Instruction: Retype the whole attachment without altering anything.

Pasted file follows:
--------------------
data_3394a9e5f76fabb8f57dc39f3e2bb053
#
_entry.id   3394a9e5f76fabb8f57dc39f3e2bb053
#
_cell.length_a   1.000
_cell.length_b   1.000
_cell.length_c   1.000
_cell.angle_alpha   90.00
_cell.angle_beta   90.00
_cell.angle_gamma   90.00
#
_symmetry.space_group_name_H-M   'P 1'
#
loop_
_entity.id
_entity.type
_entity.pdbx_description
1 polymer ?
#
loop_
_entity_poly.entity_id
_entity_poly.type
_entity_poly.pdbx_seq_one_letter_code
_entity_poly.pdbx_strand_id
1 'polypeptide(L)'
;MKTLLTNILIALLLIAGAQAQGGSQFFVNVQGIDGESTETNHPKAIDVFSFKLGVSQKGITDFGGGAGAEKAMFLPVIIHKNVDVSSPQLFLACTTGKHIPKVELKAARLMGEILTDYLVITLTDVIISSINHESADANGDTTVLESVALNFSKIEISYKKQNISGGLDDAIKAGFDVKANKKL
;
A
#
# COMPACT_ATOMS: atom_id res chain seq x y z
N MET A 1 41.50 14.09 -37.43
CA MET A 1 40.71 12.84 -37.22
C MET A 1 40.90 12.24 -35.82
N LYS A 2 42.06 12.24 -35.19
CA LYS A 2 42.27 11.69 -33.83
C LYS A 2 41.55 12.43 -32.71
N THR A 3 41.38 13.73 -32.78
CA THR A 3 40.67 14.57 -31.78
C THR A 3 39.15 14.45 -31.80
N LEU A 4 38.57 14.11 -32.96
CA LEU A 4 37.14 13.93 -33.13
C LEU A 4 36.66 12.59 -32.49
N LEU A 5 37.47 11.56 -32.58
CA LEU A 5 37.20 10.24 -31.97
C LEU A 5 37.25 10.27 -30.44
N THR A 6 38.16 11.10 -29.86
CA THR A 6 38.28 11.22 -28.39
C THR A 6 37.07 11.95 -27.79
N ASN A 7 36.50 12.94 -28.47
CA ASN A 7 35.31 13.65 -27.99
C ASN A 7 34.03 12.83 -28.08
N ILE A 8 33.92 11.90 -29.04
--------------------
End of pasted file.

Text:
data_3394a9e5f76fabb8f57dc39f3e2bb053
#
_entry.id   3394a9e5f76fabb8f57dc39f3e2bb053
#
_cell.length_a   1.000
_cell.length_b   1.000
_cell.length_c   1.000
_cell.angle_alpha   90.00
_cell.angle_beta   90.00
_cell.angle_gamma   90.00
#
_symmetry.space_group_name_H-M   'P 1'
#
loop_
_entity.id
_entity.type
_entity.pdbx_description
1 polymer ?
#
loop_
_entity_poly.entity_id
_entity_poly.type
_entity_poly.pdbx_seq_one_letter_code
_entity_poly.pdbx_strand_id
1 'polypeptide(L)'
;MKTLLTNILIALLLIAGAQAQGGSQFFVNVQGIDGESTETNHPKAIDVFSFKLGVSQKGITDFGGGAGAEKAMFLPVIIHKNVDVSSPQLFLACTTGKHIPKVELKAARLMGEILTDYLVITLTDVIISSINHESADANGDTTVLESVALNFSKIEISYKKQNISGGLDDAIKAGFDVKANKKL
;
A
#
# COMPACT_ATOMS: atom_id res chain seq x y z
N MET A 1 41.50 14.09 -37.43
CA MET A 1 40.71 12.84 -37.22
C MET A 1 40.90 12.24 -35.82
N LYS A 2 42.06 12.24 -35.19
CA LYS A 2 42.27 11.69 -33.83
C LYS A 2 41.55 12.43 -32.71
N THR A 3 41.38 13.73 -32.78
CA THR A 3 40.67 14.57 -31.78
C THR A 3 39.15 14.45 -31.80
N LEU A 4 38.57 14.11 -32.96
CA LEU A 4 37.14 13.93 -33.13
C LEU A 4 36.66 12.59 -32.49
N LEU A 5 37.47 11.56 -32.58
CA LEU A 5 37.20 10.24 -31.97
C LEU A 5 37.25 10.27 -30.44
N THR A 6 38.16 11.10 -29.86
CA THR A 6 38.28 11.22 -28.39
C THR A 6 37.07 11.95 -27.79
N ASN A 7 36.50 12.94 -28.47
CA ASN A 7 35.31 13.65 -27.99
C ASN A 7 34.03 12.83 -28.08
N ILE A 8 33.92 11.90 -29.04